Reddit Asks What's the Difference Between a #Boymom and #Girlmom?

One Redditor asked what made parents flock to the popular gendered hashtags and fellow Redditors had thoughts.

If one thing is certain, it's that parenting isn't easy. It isn't easy with one kid or four. It isn't easy with twins or singletons. It isn't easy with one gender or another. Yep, across the board, being a parent is pretty tough—which is why people wonder why some parents think it's different for them than it is for others. Namely social media circles where parents identify as "boy moms."

A recent Reddit post posed the question, "What makes being a 'Boymom' so different than just a mom?" which stirred up a fascinating comment thread that revealed different perspectives on parenting.

Reddit user u/Ethrynn wrote, "I hope I don't get a lot of hate for this because I truly don't mean any harm or offense by it. But what is up with the whole #boymom saying?"

The #boymom hashtag is ubiquitous these days. On Pinterest, there is an endless scroll of #boymom content, and on Instagram, there are over 16 million posts that use the hashtag. Etsy is filled with shops that sell #boymom apparel and trinkets, and Google has an entire universe of more than a billion #boymom hits. But why do parents feel so compelled to draw distinctions of difficulty between raising boys, and what makes #boymoms so unique?

The original poster (OP) added, "I'm sure having a little boy is equally as wonderful as having a little girl, and yet I have never, one time, ever heard anyone say or use #girlmom...there are tons of little sayings for the boy mom idea as for example: 'being a boy mom will show you what true love is. Them boys sure do love their mamas.'"

The OP concludes with, "I just feel like it implies some kind of line in the sand attitude that separates mothers who have just boys from the rest of motherhood entirely…Arent [sic] we all in this together?"

The question of why raising boys is somehow different struck a chord (nerve?) with other Redditors.

One commenter pointed to the gender stereotypes the #boymom hashtag often seems to allude to: "It's some kind of weird sexism and stereotype thing. Girls are delicate, quiet, and play nice. Boys are rough, loud, and rambunctious. Whenever someone talks about being a 'boymom' it's like they're patting themselves on the back because boys are just so much harder. I think it's dumb," wrote u/poisonk.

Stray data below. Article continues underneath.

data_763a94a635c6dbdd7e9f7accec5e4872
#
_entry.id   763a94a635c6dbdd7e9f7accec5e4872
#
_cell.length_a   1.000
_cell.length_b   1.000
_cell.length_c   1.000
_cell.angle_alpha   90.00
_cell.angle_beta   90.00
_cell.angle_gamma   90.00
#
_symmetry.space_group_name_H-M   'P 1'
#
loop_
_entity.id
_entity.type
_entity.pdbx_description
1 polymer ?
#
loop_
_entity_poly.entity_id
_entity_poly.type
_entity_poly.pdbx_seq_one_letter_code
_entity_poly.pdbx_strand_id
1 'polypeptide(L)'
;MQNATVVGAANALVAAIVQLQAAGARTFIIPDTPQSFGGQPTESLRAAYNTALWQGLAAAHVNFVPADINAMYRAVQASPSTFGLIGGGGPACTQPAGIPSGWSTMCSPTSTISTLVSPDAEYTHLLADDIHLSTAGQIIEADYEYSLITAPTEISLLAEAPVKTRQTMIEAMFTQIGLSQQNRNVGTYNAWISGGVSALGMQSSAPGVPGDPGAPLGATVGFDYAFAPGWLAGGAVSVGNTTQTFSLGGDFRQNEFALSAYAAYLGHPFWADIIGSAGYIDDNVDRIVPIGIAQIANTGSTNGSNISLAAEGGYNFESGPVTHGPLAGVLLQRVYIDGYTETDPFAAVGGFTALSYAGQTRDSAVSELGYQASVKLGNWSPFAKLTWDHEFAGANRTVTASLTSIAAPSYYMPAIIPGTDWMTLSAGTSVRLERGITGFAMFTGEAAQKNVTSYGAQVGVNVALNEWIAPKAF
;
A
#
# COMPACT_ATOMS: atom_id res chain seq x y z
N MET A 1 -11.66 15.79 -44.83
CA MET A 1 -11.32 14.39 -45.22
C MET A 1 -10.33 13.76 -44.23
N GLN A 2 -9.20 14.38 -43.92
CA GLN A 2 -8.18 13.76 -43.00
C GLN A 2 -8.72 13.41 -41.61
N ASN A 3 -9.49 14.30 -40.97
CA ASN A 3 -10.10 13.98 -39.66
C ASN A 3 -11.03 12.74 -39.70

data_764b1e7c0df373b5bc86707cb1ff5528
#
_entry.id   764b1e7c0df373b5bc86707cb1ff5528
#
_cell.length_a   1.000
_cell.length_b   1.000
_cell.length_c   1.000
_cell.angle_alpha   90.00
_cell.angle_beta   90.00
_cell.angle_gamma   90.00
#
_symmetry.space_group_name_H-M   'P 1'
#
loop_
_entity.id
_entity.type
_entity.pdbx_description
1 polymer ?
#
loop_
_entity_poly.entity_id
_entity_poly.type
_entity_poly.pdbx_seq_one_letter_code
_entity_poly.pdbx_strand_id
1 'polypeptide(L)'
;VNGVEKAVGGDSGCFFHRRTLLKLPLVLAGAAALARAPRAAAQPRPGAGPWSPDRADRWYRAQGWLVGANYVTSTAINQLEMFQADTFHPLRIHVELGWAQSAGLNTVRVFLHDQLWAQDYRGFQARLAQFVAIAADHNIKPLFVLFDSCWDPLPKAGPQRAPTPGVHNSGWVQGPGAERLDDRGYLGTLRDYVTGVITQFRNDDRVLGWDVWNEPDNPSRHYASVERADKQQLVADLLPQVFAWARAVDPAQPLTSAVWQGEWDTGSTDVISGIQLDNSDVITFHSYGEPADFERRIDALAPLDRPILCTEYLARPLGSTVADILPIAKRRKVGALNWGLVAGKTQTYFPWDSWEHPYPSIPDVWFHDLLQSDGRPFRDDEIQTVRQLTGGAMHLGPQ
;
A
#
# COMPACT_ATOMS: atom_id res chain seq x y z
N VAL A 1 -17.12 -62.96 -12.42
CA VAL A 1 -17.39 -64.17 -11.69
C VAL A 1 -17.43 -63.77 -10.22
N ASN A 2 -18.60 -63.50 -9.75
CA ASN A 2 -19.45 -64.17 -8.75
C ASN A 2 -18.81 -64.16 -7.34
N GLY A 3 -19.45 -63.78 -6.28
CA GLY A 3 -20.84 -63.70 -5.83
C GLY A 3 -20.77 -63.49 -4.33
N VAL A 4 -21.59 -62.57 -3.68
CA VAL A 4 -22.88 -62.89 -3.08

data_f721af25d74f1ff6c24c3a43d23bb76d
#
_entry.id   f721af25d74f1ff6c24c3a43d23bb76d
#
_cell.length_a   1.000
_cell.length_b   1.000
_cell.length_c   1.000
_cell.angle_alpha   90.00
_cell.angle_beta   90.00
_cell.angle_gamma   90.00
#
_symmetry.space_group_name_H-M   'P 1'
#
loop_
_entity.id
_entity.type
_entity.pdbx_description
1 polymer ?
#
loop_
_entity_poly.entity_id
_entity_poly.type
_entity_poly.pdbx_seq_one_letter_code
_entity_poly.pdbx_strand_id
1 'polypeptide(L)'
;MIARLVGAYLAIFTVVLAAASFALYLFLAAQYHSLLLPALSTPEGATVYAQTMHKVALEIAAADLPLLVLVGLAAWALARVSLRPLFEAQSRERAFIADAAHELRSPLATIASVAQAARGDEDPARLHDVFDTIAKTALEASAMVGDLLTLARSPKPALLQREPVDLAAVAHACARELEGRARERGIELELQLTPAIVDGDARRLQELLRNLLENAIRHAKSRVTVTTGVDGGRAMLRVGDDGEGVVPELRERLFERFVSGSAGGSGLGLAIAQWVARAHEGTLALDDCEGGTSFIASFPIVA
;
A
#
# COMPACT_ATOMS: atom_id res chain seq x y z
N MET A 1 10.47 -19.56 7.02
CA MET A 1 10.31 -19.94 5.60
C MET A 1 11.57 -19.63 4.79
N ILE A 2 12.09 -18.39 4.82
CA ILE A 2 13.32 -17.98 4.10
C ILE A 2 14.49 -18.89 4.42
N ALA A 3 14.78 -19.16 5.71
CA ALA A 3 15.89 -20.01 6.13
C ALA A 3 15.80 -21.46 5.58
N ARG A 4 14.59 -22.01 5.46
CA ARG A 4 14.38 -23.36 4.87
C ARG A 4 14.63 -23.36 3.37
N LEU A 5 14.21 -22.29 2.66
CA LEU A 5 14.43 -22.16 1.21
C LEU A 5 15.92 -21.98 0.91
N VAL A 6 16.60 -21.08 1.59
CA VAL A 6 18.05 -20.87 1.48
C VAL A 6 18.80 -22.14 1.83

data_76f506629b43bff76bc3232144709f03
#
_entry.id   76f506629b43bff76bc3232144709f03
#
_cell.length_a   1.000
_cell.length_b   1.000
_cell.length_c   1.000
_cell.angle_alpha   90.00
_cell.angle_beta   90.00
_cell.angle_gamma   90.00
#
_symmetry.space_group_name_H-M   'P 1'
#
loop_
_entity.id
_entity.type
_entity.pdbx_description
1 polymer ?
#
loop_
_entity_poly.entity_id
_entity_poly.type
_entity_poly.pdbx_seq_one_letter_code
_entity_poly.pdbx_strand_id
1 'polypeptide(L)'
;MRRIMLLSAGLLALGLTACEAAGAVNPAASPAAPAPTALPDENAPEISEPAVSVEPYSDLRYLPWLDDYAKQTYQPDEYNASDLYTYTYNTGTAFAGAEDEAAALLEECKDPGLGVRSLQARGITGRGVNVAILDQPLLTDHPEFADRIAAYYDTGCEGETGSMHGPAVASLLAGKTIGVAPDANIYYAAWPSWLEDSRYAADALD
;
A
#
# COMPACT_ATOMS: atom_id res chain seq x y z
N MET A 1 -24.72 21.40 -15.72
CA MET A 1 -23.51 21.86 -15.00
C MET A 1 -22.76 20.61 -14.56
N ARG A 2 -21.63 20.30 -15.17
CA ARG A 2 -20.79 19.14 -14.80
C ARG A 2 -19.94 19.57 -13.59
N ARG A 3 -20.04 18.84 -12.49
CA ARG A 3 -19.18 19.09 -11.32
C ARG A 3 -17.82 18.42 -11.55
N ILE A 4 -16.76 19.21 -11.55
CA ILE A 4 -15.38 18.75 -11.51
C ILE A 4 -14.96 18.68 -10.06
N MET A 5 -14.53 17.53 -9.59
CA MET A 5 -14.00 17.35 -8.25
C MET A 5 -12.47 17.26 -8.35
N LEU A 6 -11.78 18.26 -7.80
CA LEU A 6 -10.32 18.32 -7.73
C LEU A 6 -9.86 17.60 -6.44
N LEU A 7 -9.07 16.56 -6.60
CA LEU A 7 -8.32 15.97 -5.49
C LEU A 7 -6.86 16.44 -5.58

Redditor u/pacificnorthwest976 added, "I always think of parents who say girlmum or boymum as people with kids who really fit in the gender stereotypes? I don't really see a point honestly. We're all mums." And u/greenpotatoes9 agreed writing, "The whole thing is just perpetuating gender stereotypes."

"My favorite is is when someone makes a big deal of their BOY doing a thing…" wrote Redditor u/MableXeno, "and it's exactly something my girl child does and if I go 'Ha, yeah, Girl does that, too!' there's always this weird little thing like…'It's different for boys.' Really? Eating dirt is somehow different for boys than it is for girls? Fine. My kid eats dirt different than your kid!"

Others pointed to the possibility that the #boymom identity stems from gender disappointment. Redditor u/blondebrunette wrote, "So many that I know personally desperately want or wanted a girl. Then they adopt this huge #boymom mentality after they find out it's a boy and it always seems like an overcompensation to me."

Redditor u/FauxbeeJune adds, "'s some serious gender disappointment coming out and certain moms who never had a girl need to prove that they are having just as good a time because they personally feel like they are missing out on something."

As odd as the comparison between "boy moms" and "girl moms" may seem to some, it's a common belief that boys are indeed easier to raise than girls. In a 2018 Gallup Poll, 54% of Americans said that girls are harder to raise than boys—an attitude that hasn't changed since 1947. (Note that the poll did not ask about nonbinary or other genders; only about the difference between boys and girls.)

But that widespread attitude that boys are somehow easier to raise than girls doesn't seem to translate to how parents raise their kids despite the popularity of hashtags like #boymom. In an exhaustive meta-analysis on the differences between parenting boys and girls, researchers concluded that there really aren't any differences between genders in how parents treat their kids. Maybe that's because when you're in the trenches of parenting, the universal truth is that all kids are tough, no matter their sex or gender.

Still, for others, the issue with #boymom isn't so much about cementing gender roles as it is about a feeling of belonging for the parents. Some Redditors pointed to the cliquey superiority they perceive #boymom parents exuding. While others wondered if that phenomenon of turning #boymom into "us versus them" might stem from a lack of confidence as a parent.

U/sixmatt summed it up with, "It's an attempt to be accepted into an imaginary, super important group. I'm a dad. I have a boy. No one cares."

Regardless of the motivation behind the hashtag, one commenter summed up pretty much the only difference between the boy mom experience and the girl mom experience quite succinctly: "Baby peeing into his own mouth while you were changing his diaper is possibly the only boymom thing I can say."

Updated by Kristi Pahr
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